|Publication number||US4824281 A|
|Application number||US 07/159,118|
|Publication date||Apr 25, 1989|
|Filing date||Feb 23, 1988|
|Priority date||Feb 24, 1987|
|Publication number||07159118, 159118, US 4824281 A, US 4824281A, US-A-4824281, US4824281 A, US4824281A|
|Original Assignee||Tsubakimoto Chain Co.|
|Export Citation||BiBTeX, EndNote, RefMan|
|Patent Citations (3), Referenced by (19), Classifications (10), Legal Events (4)|
|External Links: USPTO, USPTO Assignment, Espacenet|
This invention relates to a device for connecting a wheel-like body to a shaft, and more particularly to a device which can connect a wheel-like body to a shaft by tightening a nut, and the body is positively disconnected from the shaft when the nut is loosened, the body being capable of being secured to any desired position on the shaft.
A known device for connecting a wheel to a shaft is shown in FIG. 6. The device comprises an outer ring 70 having a tapered inner peripheral surface, an annular groove formed adjacent the end with a minimum inside diameter and an outer surface with a groove for accommodating a retaining ring; an inner ring 80 having a tapered surface complementary to the tapered surface of the outer ring, a threaded outer surface extending from the end with a minimum outside diameter of said tapered surface and a plurality of axial slits; a nut 90 having an annular projection fitting into the annular groove in the outer ring and a threaded surface in the inner ring; and a retaining ring 60 for holding said outer ring.
In this connecting device, tightening the nut 90 causes the outer ring 70 to move in the axial direction (as shown by arrow 91), and by means of the wedge action between the outer and the inner rings, a pressing force is generated between the shaft 40 and the wheel (boss) 50 in the radial direction, thereby fastening the shaft 40 and the wheel 50.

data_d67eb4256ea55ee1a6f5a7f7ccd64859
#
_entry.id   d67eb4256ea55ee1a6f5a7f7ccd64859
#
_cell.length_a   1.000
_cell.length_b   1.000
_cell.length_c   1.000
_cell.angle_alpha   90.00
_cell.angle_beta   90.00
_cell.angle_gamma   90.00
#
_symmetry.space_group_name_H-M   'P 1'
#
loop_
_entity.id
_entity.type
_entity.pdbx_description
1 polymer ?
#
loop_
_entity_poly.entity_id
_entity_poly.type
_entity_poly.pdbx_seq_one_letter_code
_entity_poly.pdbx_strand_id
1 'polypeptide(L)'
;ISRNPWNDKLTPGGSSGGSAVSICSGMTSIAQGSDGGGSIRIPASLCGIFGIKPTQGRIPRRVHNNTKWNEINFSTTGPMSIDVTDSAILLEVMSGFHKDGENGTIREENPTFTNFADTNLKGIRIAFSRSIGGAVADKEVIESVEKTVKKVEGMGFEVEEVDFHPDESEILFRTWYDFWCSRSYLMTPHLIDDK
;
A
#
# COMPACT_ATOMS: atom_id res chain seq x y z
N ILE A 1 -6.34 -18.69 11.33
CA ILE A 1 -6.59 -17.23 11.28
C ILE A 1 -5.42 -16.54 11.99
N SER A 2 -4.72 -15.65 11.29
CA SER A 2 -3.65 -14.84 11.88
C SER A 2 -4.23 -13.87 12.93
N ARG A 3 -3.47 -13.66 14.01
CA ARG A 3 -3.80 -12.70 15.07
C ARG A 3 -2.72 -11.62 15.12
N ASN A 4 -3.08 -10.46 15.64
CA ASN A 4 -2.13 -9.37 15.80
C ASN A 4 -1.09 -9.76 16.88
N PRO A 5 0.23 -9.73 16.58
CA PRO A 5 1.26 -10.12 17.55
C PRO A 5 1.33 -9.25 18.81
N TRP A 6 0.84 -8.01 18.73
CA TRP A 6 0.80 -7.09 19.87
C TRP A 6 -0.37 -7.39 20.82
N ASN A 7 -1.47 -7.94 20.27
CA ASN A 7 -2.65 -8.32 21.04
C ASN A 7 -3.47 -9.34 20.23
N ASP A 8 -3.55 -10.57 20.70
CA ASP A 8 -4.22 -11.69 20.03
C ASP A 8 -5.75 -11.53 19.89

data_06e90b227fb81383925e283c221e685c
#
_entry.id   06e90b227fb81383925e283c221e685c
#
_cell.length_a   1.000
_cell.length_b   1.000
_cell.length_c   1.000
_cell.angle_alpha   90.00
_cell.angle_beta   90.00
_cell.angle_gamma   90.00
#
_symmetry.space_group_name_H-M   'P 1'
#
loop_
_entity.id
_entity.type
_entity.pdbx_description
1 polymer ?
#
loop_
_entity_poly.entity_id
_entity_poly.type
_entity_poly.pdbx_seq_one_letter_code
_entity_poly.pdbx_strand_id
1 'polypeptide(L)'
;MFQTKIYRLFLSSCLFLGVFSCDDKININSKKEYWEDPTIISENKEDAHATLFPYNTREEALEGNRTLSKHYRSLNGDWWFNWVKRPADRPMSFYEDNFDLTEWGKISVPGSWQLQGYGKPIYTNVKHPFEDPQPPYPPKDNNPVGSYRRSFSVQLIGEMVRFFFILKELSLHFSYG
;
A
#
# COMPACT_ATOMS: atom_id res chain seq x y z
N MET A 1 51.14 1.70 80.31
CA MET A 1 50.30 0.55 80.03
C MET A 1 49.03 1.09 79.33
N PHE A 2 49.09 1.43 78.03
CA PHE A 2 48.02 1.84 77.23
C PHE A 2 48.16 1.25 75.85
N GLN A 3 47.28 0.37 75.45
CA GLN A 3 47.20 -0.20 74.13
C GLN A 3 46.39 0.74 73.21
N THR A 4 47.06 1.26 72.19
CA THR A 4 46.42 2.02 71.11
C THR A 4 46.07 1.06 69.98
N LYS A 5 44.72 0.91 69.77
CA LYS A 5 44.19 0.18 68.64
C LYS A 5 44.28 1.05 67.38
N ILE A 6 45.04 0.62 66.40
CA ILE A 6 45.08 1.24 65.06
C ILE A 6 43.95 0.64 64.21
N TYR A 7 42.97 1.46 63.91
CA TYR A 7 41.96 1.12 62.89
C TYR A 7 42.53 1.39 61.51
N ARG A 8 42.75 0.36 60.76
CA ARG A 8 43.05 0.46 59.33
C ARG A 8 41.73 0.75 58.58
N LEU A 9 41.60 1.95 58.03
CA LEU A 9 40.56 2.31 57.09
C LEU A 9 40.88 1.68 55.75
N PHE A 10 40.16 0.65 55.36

In this connecting device, the inner ring 80 will not move in the axial direction because of the friction with the shaft 40; the outer ring 70 is caused to move in the axial direction as shown by arrow 91 as result of the rotation of the nut 90.
Thus, the wheel 50 is moved in the axial direction along with the outer ring 70. The amount of such movement inevitably varies according to the tolerances of manufacture of each part; and accordingly, accurate axial positioning of the wheel 50 is not possible with this device.
It is an object of the present invention to provide a wheel connecting device which locks a wheel to a shaft without significant rotation of the wheel.
It is another object of the present invention to provide accurate axial positioning of the wheel without such positioning being affected by the wheel connecting device.
It is a further object of the present invention to provide a connecting device which exerts a higher connecting force and transmission torque.
The connecting device for a wheel includes an outer ring having axial slits, an inner tapered surface, an inner threaded surface formed adjacent the maximum inside diameter end of the tapered surface, and an outer peripheral surface. A split inner ring having a tapered surface complementary to said tapered surface of the outer ring placed on the shaft and includes an annular groove formed at the maximum outside diameter end side of the inner ring tapered surface. A nut, having a threaded surface, is threadably engaged with the threaded surface of the outer ring. The nut includes annular projection fitting into the annular groove in the inner ring and has a seating surface perpendicular to the shaft.
Further objects and advantages of the present invention can be found in the detailed description of the preferred embodiments when taken in conjunction with the accompanying drawings in which: